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Neuro Oncol. 2019 May 11. pii: noz084. doi: 10.1093/neuonc/noz084. [Epub ahead of print]

Proteomic analysis of meningiomas reveals clinically-distinct molecular patterns.

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Princess Margaret Cancer Centre, MacFeeters Hamilton Centre for Neuro-Oncology Research, Toronto, ON, Canada.
Laboratory Medicine Program, University Health Network, Toronto, ON, Toronto, Ontario, Canada.
Department of Laboratory Medicine and Pathobiology, University of Toronto, Toronto, Ontario, Canada.



Meningiomas represent one of the most common brain tumors and exhibit a clinically heterogenous behaviour, sometimes difficult to predict with classic histopathologic features. While emerging molecular profiling efforts have linked specific genomic drivers to distinct clinical patterns, the proteomic landscape of meningiomas remains largely unexplored.


We utilize liquid chromatography tandem mass spectrometry using an Orbitrap mass analyzer to quantify global protein abundances of a clinically well-annotated formalin-fixed paraffin embedded (FFPE) cohort (n=61) of meningiomas spanning all World Health Organization (WHO) grades and various degrees of clinical aggressiveness.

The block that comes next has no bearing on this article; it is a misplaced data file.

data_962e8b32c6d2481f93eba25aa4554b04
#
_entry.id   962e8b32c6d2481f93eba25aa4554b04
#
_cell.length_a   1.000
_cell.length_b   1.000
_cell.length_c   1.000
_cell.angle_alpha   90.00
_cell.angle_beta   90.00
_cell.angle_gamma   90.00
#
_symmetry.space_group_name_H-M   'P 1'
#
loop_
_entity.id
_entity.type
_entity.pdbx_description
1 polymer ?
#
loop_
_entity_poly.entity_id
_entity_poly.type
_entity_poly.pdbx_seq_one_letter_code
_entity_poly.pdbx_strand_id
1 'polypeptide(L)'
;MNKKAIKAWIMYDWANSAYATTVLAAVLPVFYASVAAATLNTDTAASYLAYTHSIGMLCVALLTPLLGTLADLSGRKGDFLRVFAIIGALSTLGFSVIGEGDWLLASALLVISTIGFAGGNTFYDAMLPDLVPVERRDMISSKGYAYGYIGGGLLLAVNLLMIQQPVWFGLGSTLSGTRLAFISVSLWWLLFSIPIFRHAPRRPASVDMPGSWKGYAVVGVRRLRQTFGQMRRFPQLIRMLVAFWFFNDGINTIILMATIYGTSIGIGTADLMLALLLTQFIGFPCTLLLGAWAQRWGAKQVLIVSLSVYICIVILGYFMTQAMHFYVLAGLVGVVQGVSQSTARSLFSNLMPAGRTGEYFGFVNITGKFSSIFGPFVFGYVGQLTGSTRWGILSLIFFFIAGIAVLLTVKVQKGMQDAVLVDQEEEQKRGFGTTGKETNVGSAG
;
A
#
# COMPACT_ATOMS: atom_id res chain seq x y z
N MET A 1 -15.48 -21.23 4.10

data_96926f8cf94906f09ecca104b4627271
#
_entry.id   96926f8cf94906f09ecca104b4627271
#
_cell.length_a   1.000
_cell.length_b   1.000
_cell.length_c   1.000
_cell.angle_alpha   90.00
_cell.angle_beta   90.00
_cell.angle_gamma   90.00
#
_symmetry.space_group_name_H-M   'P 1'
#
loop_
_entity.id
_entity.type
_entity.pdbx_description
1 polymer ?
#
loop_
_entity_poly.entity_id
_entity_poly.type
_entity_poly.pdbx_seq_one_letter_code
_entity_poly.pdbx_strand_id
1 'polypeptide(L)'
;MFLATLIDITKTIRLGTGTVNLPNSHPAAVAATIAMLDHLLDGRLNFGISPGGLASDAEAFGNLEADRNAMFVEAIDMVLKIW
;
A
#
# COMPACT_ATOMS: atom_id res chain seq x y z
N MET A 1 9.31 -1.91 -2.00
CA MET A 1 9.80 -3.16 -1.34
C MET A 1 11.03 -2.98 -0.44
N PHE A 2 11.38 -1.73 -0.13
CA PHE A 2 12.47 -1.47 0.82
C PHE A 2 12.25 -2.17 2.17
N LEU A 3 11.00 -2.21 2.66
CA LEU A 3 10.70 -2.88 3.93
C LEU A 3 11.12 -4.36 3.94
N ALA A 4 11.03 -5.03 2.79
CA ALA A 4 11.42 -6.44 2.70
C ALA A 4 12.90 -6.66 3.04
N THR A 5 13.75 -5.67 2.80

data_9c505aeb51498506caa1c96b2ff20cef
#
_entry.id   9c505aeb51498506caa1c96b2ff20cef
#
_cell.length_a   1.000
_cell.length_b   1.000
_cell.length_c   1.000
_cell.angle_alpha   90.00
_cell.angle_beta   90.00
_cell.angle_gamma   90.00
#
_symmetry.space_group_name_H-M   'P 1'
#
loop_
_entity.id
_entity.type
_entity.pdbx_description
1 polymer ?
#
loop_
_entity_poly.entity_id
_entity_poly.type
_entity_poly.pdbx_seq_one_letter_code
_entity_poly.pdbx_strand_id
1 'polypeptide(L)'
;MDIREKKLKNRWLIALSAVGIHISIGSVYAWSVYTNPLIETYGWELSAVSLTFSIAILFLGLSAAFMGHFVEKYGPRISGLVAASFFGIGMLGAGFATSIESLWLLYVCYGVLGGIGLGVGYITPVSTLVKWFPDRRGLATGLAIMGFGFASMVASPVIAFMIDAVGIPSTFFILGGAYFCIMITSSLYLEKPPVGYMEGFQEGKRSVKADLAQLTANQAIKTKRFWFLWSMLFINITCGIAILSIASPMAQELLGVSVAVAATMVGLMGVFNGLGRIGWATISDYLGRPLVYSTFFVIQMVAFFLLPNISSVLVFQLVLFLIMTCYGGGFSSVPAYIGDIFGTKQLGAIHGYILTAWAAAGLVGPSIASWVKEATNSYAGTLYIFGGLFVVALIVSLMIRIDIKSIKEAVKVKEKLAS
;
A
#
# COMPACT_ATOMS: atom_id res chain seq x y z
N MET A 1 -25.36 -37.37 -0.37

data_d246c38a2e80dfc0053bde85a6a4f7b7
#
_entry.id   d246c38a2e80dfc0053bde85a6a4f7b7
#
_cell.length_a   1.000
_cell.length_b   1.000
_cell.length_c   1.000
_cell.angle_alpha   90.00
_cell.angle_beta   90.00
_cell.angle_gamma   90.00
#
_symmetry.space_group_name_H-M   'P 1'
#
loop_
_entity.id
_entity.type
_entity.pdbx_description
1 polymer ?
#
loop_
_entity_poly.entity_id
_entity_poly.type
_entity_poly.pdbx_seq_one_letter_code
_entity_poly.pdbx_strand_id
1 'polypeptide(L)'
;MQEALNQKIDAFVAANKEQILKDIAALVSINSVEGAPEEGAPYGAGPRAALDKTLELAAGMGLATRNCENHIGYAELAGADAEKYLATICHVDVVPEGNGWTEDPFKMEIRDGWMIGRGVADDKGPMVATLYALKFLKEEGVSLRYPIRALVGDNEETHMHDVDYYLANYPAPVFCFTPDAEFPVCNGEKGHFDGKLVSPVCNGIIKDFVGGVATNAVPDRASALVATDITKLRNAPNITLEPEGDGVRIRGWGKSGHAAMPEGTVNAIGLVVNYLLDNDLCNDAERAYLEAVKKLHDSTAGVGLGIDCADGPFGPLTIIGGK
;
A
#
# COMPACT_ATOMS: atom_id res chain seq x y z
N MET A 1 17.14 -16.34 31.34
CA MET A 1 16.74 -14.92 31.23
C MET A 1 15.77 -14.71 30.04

In total, we quantify 3042 unique proteins comparing patterns across different clinical parameters. Unsupervised clustering analysis highlighted distinct proteomic (n=106 proteins, Welch's t-test, p<0.01) and pathway-level (e.g. Notch and PI3K/AKT/mTOR) differences between convexity and skull base meningiomas. Supervised comparative analyses of different pathological grades revealed distinct patterns between benign (Grade I) and atypical/malignant (Grade II/III) meningiomas with specific oncogenes enriched in higher grade lesions. Independent of WHO grade, clinically aggressive meningiomas, that rapidly recurred (<3 years), had distinctive protein patterns converging on mRNA processing and impaired activation of the matrisome complex. Larger sized meningiomas (>3cm maximum tumor diameter) and those with previous radiation exposure, revealed perturbed pro-proliferative (e.g. EGFR) and metabolic as well as inflammatory response pathways (mitochondrial activity, interferon) respectively.


Our proteomic study demonstrates that meningiomas of different grades and clinical parameters present distinct proteomic profiles. These proteomic variations offer potential future utility in helping better predict patient outcome and in nominating novel therapeutic targets for personalized care.


Proteome-wide analysis; mass spectrometry; meningiomas; neuro-oncology; stratification


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